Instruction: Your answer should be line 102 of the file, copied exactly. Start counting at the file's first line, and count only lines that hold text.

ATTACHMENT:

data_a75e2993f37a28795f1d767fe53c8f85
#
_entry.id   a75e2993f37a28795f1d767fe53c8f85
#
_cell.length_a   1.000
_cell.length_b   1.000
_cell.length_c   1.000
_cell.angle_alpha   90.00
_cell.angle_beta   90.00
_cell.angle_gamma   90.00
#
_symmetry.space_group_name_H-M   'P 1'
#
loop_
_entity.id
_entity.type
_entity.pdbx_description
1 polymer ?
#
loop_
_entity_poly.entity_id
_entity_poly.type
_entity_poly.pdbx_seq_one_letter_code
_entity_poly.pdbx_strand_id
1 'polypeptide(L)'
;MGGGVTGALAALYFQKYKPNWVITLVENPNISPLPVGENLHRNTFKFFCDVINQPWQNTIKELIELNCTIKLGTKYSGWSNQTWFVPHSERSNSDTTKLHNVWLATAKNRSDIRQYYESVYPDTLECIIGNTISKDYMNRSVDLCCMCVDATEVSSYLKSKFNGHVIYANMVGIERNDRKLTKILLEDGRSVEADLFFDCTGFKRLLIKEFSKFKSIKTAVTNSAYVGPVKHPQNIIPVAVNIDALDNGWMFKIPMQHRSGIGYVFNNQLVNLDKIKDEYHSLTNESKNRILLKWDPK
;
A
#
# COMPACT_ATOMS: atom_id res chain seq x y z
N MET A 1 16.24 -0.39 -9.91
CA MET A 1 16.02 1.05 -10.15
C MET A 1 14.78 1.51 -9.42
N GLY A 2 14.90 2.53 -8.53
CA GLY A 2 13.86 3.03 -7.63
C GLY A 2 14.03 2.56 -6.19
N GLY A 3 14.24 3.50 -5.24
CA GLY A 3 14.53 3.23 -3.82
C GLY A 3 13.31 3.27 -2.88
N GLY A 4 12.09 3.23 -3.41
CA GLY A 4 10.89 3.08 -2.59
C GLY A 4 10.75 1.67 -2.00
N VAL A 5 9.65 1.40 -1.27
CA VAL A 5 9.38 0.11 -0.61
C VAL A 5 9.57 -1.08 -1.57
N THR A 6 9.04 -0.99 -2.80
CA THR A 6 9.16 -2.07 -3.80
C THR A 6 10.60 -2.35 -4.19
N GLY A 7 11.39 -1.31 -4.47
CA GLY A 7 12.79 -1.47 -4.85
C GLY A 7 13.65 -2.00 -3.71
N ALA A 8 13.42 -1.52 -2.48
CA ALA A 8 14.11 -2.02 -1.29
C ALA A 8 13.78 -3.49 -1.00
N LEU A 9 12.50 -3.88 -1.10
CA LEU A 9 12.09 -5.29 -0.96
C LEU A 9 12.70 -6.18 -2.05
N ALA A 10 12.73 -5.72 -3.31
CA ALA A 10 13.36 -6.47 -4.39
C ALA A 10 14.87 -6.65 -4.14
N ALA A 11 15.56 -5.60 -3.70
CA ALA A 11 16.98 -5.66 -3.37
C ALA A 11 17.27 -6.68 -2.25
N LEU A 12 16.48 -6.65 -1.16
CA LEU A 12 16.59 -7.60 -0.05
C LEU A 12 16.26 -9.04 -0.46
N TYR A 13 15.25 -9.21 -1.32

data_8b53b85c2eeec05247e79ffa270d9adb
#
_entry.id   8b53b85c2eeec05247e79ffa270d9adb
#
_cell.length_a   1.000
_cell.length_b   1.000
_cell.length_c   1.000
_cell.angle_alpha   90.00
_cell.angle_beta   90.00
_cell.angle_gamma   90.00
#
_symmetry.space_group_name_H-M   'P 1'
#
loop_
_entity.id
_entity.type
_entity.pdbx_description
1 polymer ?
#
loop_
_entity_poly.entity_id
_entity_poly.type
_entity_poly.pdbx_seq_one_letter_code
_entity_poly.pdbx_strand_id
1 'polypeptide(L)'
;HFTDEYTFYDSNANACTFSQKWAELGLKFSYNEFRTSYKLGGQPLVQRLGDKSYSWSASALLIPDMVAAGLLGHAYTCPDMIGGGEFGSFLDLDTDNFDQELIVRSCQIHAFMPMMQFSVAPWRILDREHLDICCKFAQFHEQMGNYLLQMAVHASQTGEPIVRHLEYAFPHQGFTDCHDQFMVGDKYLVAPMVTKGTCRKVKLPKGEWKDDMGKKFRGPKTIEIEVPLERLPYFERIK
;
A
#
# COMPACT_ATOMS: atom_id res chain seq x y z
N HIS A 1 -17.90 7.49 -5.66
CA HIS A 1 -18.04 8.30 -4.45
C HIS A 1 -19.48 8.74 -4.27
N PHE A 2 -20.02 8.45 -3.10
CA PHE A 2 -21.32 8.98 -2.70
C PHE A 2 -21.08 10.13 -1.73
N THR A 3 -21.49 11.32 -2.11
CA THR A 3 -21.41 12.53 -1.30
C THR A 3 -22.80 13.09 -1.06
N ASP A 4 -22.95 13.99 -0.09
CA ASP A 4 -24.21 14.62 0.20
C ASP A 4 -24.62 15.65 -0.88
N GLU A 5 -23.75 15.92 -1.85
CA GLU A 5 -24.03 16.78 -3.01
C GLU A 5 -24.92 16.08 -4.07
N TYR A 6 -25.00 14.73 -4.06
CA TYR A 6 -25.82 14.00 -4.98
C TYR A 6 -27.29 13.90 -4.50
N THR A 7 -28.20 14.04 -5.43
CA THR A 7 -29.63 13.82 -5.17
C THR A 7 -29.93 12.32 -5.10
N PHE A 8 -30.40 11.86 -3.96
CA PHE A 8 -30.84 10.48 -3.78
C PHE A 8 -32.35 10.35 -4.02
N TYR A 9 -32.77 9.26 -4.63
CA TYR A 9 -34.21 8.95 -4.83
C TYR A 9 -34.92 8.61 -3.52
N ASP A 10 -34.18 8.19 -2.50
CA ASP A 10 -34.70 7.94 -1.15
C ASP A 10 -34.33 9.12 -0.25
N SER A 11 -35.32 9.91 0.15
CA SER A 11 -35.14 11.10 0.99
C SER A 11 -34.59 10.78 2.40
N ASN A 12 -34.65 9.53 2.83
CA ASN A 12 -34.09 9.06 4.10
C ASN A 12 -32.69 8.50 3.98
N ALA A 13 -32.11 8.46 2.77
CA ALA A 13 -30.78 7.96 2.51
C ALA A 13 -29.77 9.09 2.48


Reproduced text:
CA PHE A 2 -21.32 8.98 -2.70